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September 17, 2001

Narco News 2001


Building a Map to

Solve the Crime

By Catherine Austin Fitts

Special to The Narco News Bulletin

(Catherine Austin Fitts is former U.S. Assistant Secretary of Housing and Urban Development and former managing director of Dillon Read. Today she is CEO of the Solari Group.)

To understand events such as wars or any of the events on the nightly news, always ask the question "Cui bono?" which translates as "Who benefits?"

Cui Bono?

Who Benefits?

Who financed the perpetrators?

Whose bank and wire transfer systems does their money and precious metals or gems flow through?

Who trained them and supported them over time and now?

Who provides them with critical intelligence?

Who sold them their equipment and arms and did they take payment in cash or drugs?

Whose satellites, phone lines, and internet lines do they use?

Who failed to prevent wrongdoing and do their careers and budgets go up or down?

Whose budget goes up?

Whose business prospers?

Who knew and said nothing?

Who else will make money?

Who will sell arms and supplies?

Who has insurance on what and does the declaration of war relieve the insurance companies of their responsibilities?

Who will acquire databases, new technology, oil rights, mineral rights, bank deposits, land, financial assets, telecommunications, media and consumer markets?

What groups and investors are crosscutting to the people who benefit?

Who will benefit from a distraction?

How do the people who benefit compare with those funding the political campaigns of those making decisions, or those who appoint those who do?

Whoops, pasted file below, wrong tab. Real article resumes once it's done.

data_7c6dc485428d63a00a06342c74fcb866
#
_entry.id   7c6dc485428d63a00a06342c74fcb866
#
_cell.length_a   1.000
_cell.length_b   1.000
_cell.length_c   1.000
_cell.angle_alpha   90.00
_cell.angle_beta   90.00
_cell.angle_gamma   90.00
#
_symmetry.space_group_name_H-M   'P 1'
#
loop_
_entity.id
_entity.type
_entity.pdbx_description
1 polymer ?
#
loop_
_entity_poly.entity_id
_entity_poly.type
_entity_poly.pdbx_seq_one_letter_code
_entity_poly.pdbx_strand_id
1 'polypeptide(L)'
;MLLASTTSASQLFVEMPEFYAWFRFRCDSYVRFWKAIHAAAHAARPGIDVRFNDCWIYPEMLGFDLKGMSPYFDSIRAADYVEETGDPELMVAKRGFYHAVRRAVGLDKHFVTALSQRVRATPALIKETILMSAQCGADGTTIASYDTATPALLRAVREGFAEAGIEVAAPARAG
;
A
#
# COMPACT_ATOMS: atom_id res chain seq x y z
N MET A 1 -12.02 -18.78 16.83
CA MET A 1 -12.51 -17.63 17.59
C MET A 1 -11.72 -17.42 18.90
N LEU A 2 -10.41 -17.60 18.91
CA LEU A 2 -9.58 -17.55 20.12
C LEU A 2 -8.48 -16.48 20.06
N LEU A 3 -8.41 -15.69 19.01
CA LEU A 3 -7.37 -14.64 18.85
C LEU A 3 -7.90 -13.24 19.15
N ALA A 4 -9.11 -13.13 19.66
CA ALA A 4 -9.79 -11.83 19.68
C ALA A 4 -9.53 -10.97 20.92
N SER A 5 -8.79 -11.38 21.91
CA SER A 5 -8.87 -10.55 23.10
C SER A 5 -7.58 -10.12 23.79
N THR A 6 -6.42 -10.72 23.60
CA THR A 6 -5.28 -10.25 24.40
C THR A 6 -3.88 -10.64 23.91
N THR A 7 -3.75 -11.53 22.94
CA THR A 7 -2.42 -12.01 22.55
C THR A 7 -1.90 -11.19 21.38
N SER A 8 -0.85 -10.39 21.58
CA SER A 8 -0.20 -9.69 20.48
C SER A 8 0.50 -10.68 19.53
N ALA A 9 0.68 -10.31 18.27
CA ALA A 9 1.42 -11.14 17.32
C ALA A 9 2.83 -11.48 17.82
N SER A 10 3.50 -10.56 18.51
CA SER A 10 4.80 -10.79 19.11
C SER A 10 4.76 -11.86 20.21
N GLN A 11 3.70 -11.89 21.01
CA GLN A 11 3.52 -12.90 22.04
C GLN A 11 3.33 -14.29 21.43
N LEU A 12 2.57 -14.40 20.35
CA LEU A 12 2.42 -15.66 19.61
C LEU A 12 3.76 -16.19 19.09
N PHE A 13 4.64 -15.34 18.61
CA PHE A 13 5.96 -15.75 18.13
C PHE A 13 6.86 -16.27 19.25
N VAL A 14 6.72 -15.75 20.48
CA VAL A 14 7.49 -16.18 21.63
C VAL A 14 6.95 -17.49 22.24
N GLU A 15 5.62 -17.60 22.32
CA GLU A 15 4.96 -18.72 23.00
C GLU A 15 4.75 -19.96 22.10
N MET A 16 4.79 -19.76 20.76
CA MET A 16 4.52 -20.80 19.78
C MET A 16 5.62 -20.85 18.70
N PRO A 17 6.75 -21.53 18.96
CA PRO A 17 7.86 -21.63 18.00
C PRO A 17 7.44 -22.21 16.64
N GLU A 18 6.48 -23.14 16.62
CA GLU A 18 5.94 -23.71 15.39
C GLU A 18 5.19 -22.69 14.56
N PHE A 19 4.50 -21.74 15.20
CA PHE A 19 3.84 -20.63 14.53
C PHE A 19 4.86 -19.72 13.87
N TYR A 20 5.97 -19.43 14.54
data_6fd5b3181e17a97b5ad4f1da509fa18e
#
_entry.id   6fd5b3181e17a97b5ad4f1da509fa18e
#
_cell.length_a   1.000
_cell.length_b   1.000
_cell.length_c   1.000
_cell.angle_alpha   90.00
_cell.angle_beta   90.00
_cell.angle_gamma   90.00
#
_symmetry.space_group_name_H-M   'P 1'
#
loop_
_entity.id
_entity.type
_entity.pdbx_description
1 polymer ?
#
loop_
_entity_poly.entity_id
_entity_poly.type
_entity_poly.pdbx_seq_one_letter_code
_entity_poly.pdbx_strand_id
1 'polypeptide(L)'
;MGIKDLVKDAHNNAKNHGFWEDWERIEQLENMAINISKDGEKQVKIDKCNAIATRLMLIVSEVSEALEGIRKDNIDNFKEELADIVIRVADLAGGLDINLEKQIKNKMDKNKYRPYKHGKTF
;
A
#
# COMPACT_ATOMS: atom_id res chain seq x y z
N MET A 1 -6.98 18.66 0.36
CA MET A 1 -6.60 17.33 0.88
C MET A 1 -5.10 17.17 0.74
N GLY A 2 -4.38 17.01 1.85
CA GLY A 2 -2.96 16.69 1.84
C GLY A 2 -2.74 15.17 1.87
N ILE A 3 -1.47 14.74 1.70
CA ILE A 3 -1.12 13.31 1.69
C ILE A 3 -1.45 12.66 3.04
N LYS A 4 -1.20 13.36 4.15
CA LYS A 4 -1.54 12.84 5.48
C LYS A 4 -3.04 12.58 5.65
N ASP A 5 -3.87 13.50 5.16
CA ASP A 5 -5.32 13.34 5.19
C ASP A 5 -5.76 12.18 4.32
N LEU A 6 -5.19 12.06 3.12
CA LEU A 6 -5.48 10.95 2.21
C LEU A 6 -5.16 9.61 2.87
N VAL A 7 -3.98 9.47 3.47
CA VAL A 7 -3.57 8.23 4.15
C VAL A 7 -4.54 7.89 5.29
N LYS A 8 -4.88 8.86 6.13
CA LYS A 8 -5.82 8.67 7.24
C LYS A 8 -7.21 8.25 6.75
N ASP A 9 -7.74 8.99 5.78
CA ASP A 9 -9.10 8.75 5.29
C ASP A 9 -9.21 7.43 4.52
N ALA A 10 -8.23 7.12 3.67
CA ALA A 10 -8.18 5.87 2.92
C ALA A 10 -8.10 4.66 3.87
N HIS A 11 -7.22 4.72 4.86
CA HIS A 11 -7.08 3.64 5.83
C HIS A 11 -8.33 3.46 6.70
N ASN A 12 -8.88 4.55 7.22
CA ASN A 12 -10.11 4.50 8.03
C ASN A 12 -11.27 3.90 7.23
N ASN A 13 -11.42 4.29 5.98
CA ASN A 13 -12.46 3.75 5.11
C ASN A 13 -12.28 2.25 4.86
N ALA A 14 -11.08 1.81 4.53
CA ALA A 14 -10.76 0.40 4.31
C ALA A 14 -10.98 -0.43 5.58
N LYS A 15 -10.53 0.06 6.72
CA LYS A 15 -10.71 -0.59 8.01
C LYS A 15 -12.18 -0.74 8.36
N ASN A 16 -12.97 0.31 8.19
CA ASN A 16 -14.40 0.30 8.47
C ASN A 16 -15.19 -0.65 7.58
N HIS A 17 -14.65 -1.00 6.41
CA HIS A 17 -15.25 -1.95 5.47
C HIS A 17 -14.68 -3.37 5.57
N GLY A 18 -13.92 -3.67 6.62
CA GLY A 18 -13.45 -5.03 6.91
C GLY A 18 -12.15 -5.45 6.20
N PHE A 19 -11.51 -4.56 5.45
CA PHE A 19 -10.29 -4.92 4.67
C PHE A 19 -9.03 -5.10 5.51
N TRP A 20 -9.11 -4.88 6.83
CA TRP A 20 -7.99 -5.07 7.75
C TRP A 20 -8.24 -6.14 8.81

How do the people who benefit compare to those who are government are dependent on to finance their deficits?

Whose power will increase?

Who will pay for this in terms of taxes and government debt and loss of rights, property and life?

I find that if I watch what happens over a period of time and collect up the many possible answers to that question ---whether it is who makes money, who loses money, who gains in power and prestige, and who loses power and prestige, over time, I can learn a great deal about who's responsible and what their goals are.

Part of asking "cui bono" is to understand the power of distraction. While the country invested a tremendous amount of interest in Monica Lewinsky and then a Presidential election, as much as $3 trillion went reported unaccounted for and/or missing from federal agencies without notice. The IOU for that missing money were expected to come due this fall along with various crises in the gold, derivatives, and stock markets. One symptom was the quiet logjam on the defense budget until last week.

Anytime you are tempted to say "But so-and-so would never do that," or "But so-and-so would never exploit something like this in such a way," I would encourage you to reconsider and reach out for the hard data. A review of the statistics on who makes how much money in arms trafficking, narcotics trafficking, warfare and other forms of organized crime indicate that governments, banks and legal and illegal corporations and their investors worldwide consider these to be excellent businesses.